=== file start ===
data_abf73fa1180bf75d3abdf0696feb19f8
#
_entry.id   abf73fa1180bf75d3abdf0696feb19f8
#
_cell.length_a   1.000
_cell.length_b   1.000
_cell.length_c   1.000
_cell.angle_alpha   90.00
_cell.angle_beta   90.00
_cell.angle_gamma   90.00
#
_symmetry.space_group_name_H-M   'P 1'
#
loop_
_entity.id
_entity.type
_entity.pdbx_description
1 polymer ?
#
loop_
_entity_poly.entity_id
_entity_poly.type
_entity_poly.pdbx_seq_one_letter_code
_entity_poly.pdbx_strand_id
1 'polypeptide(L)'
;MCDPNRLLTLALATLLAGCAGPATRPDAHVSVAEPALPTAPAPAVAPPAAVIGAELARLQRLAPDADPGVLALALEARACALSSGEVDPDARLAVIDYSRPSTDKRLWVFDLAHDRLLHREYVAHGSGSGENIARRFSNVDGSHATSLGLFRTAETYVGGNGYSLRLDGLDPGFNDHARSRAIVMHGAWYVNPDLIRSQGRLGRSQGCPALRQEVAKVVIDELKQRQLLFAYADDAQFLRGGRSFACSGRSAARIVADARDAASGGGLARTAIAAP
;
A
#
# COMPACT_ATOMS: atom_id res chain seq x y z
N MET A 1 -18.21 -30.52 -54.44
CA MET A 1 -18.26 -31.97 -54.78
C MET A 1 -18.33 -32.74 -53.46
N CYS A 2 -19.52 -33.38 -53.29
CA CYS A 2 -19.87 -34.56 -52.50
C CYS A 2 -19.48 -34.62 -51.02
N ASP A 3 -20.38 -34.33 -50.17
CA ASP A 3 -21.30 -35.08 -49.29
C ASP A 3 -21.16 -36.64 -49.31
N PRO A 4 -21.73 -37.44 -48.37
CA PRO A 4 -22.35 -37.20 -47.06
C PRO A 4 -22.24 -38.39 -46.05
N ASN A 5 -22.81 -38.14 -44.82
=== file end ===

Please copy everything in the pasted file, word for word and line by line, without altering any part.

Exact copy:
data_abf73fa1180bf75d3abdf0696feb19f8
#
_entry.id   abf73fa1180bf75d3abdf0696feb19f8
#
_cell.length_a   1.000
_cell.length_b   1.000
_cell.length_c   1.000
_cell.angle_alpha   90.00
_cell.angle_beta   90.00
_cell.angle_gamma   90.00
#
_symmetry.space_group_name_H-M   'P 1'
#
loop_
_entity.id
_entity.type
_entity.pdbx_description
1 polymer ?
#
loop_
_entity_poly.entity_id
_entity_poly.type
_entity_poly.pdbx_seq_one_letter_code
_entity_poly.pdbx_strand_id
1 'polypeptide(L)'
;MCDPNRLLTLALATLLAGCAGPATRPDAHVSVAEPALPTAPAPAVAPPAAVIGAELARLQRLAPDADPGVLALALEARACALSSGEVDPDARLAVIDYSRPSTDKRLWVFDLAHDRLLHREYVAHGSGSGENIARRFSNVDGSHATSLGLFRTAETYVGGNGYSLRLDGLDPGFNDHARSRAIVMHGAWYVNPDLIRSQGRLGRSQGCPALRQEVAKVVIDELKQRQLLFAYADDAQFLRGGRSFACSGRSAARIVADARDAASGGGLARTAIAAP
;
A
#
# COMPACT_ATOMS: atom_id res chain seq x y z
N MET A 1 -18.21 -30.52 -54.44
CA MET A 1 -18.26 -31.97 -54.78
C MET A 1 -18.33 -32.74 -53.46
N CYS A 2 -19.52 -33.38 -53.29
CA CYS A 2 -19.87 -34.56 -52.50
C CYS A 2 -19.48 -34.62 -51.02
N ASP A 3 -20.38 -34.33 -50.17
CA ASP A 3 -21.30 -35.08 -49.29
C ASP A 3 -21.16 -36.64 -49.31
N PRO A 4 -21.73 -37.44 -48.37
CA PRO A 4 -22.35 -37.20 -47.06
C PRO A 4 -22.24 -38.39 -46.05
N ASN A 5 -22.81 -38.14 -44.82